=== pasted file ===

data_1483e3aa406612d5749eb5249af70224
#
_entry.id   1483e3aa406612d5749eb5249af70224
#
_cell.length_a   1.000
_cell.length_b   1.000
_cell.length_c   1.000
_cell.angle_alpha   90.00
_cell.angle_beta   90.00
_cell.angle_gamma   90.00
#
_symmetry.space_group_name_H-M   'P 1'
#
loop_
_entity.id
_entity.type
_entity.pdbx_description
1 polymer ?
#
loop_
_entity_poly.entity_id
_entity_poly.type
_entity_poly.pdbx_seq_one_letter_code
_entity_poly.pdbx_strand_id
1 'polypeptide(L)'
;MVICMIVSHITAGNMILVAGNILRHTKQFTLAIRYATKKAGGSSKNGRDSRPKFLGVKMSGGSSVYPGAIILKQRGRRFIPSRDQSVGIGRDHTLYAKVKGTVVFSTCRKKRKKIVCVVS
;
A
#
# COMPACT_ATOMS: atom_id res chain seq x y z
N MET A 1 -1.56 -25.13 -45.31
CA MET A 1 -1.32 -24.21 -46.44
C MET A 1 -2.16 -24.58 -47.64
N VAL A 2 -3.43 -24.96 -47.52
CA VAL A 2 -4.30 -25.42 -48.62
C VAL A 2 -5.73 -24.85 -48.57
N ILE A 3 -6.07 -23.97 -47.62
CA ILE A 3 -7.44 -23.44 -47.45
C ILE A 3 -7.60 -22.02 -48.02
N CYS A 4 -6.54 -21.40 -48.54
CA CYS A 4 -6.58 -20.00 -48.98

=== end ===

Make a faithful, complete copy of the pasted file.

data_1483e3aa406612d5749eb5249af70224
#
_entry.id   1483e3aa406612d5749eb5249af70224
#
_cell.length_a   1.000
_cell.length_b   1.000
_cell.length_c   1.000
_cell.angle_alpha   90.00
_cell.angle_beta   90.00
_cell.angle_gamma   90.00
#
_symmetry.space_group_name_H-M   'P 1'
#
loop_
_entity.id
_entity.type
_entity.pdbx_description
1 polymer ?
#
loop_
_entity_poly.entity_id
_entity_poly.type
_entity_poly.pdbx_seq_one_letter_code
_entity_poly.pdbx_strand_id
1 'polypeptide(L)'
;MVICMIVSHITAGNMILVAGNILRHTKQFTLAIRYATKKAGGSSKNGRDSRPKFLGVKMSGGSSVYPGAIILKQRGRRFIPSRDQSVGIGRDHTLYAKVKGTVVFSTCRKKRKKIVCVVS
;
A
#
# COMPACT_ATOMS: atom_id res chain seq x y z
N MET A 1 -1.56 -25.13 -45.31
CA MET A 1 -1.32 -24.21 -46.44
C MET A 1 -2.16 -24.58 -47.64
N VAL A 2 -3.43 -24.96 -47.52
CA VAL A 2 -4.30 -25.42 -48.62
C VAL A 2 -5.73 -24.85 -48.57
N ILE A 3 -6.07 -23.97 -47.62
CA ILE A 3 -7.44 -23.44 -47.45
C ILE A 3 -7.60 -22.02 -48.02
N CYS A 4 -6.54 -21.40 -48.54
CA CYS A 4 -6.58 -20.00 -48.98